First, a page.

ROME (Reuters) - Only one in seven Italians believe a stable government will emerge from elections next month and outgoing Prime Minister Mario Monti’s popularity has dropped to a new low since his entry into the race, an opinion poll said on Friday.
Renewed instability and legislative paralysis after more than a year of technocratic government under Monti could make Italy once again the biggest concern in the euro zone.
The poll by the SWG company, six weeks before the February 24-25 election, showed the center-left still far ahead, about 10 points in front of Silvio Berlusconi’s center-right.
It also showed that established parties had succeeded both in reducing the number of undecided voters or those who plan to abstain and in eroding support for the populist 5-Star Movement of comedian Beppe Grillo.
The balance of forces is broadly in line with other opinion polls although SWG has the center-left on nearly 35 percent, while other pollsters put them close to 40.
Monti’s entry into the race just after Christmas at the head of a centrist grouping and Berlusconi’s frenetic campaigning in a barrage of television appearances appear to be behind the movement of voters back to mainstream parties.
The poll showed undecided voters and those planning to abstain at 33.5 percent after nearly 50 percent on December 21.
With a center-left victory seen as almost certain, Monti and Berlusconi are attacking each other most aggressively, intent on winning the balance of power in the Senate where the result is still highly uncertain.
Grillo has also lost ground because of defections from his anti-establishment movement by former supporters who say he is a dictatorial control freak.
He alarmed established politicians late last year by reaching ratings of around 20 percent, ahead of Berlusconi’s PDL party. But his movement fell to just under 16 percent in the poll and 13.2 percent in an Ispo survey earlier this week.
After a long silence, Grillo held an impromptu news conference outside the Interior Ministry on Friday, indulging in the kind of anti-politician rant for which he is famous.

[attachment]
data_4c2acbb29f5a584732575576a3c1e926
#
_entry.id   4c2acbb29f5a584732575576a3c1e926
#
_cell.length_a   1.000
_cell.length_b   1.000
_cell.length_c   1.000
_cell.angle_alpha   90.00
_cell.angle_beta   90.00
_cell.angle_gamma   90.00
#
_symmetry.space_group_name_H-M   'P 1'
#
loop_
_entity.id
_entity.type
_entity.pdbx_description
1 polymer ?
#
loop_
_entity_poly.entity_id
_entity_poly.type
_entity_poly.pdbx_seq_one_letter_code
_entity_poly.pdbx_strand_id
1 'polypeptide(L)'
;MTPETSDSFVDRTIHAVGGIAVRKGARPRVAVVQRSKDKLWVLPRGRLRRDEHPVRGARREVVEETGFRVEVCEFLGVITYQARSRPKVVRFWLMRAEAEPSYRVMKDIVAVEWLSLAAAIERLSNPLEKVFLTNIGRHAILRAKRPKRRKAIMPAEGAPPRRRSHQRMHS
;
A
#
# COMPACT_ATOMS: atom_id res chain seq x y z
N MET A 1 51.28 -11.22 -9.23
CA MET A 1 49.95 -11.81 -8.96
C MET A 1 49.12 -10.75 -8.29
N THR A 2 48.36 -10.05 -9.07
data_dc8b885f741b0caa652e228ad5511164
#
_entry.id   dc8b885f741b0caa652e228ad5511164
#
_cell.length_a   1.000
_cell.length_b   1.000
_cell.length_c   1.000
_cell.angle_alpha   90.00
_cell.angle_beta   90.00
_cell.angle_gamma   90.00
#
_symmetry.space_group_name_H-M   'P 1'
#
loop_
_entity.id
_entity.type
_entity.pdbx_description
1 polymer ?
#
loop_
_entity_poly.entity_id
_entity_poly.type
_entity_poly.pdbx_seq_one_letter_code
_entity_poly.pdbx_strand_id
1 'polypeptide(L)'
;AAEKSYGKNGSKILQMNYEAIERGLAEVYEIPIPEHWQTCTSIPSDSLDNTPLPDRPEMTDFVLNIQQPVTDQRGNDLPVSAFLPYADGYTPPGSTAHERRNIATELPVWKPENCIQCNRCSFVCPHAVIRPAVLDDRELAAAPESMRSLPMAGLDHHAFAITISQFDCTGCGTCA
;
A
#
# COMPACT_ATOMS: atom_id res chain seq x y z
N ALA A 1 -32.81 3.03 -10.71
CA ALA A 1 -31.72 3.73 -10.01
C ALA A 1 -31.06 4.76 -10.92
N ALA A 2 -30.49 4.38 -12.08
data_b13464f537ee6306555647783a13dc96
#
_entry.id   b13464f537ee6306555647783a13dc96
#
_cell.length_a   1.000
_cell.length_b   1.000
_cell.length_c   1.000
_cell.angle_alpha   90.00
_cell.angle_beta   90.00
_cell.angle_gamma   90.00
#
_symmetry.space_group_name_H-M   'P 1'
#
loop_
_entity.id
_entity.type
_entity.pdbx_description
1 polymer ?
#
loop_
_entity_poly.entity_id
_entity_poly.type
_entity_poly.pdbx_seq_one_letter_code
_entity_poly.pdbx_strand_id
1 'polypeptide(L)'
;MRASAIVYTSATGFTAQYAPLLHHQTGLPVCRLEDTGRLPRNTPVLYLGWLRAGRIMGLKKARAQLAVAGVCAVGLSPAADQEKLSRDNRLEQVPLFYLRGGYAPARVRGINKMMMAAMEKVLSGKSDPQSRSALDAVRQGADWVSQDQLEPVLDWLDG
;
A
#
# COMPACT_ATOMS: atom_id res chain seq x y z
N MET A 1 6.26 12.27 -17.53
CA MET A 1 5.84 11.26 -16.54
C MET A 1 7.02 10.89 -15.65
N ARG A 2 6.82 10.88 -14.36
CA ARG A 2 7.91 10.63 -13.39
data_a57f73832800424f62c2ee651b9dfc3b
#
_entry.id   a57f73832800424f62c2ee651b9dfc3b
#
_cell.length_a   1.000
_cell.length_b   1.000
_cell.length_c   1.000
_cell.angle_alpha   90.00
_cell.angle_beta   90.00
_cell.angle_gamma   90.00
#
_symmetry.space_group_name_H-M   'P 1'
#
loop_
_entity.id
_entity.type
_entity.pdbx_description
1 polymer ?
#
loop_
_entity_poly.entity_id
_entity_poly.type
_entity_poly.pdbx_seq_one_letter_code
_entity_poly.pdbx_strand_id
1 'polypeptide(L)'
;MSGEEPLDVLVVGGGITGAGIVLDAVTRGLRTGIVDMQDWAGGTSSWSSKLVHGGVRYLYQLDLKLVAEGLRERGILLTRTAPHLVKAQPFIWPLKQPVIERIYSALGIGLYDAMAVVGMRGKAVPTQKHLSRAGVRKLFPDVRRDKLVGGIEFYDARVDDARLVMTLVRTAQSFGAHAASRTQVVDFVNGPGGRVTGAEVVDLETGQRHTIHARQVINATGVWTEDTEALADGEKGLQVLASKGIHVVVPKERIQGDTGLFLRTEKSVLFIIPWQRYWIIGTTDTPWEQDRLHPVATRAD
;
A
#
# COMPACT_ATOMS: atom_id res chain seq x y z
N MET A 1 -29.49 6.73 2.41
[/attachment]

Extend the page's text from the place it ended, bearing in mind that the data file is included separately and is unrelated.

“When we enter parliament they will be dead. We will open it up like a tin of tuna. When you see what is inside it will be transparent. When you put a spotlight on a thief he stops robbing people,” Grillo told a scrum of reporters.
SWG said Monti’s ratings had dropped since he cast off his technocrat clothes and entered the race at the head of a centrist coalition committed to continuing the fiscal rigor that has made him the darling of investors.
The poll showed his approval rating at 30 percent, compared to 38 percent in December and 71 percent when he took over from the scandal-plagued Berlusconi in November 2011 as Italy slid towards a Greek-style crisis.
Monti restored Italy’s international credentials and cut its borrowing costs in half during his term. But his tax hikes, especially a hated housing levy, have made him highly unpopular with many ordinary Italians.
The SWG poll showed voters to be deeply gloomy about the future with 61 percent expecting instability after the poll and only 14 percent predicting a stable government.
This is despite a leading analyst’s prediction this week that either a self-sufficient center-left government or an alliance with Monti will emerge from the vote, making it unlikely Berlusconi will destabilize the new administration.
Relations are currently tense between Monti and center-left leader Pier Luigi Bersani, who accuses the outgoing premier of helping Berlusconi by entering the race and possibly pulling votes away from the left.
Monti in turn accuses Bersani of planning to push the country leftwards and being too influenced by conservative trade unions opposed to reforms.
Berlusconi, a billionaire media magnate and consummate television performer, has boosted the center-right’s fortunes since he joined the race and forged an new alliance this week with the federalist Northern League.
But few believe he can win the election and his support seems to have reached a plateau at around 25 percent.
Intent on garnering as much exposure as possible, Berlusconi on Thursday entered what media called the lion’s den, appearing on a three-hour television programme run by a journalist famous for criticizing him.
The 76-year-old media magnate weathered a storm of criticism comparatively calmly, deflecting difficult questions about his record and the “bunga bunga” sex parties that have led to his trial on charges of having sex with an underage prostitute.
Many punters were said to have lost money after taking 4-1 odds that Berlusconi would walk off the show.
Additional reporting by Catherine Hornby; editing by Philippa Fletcher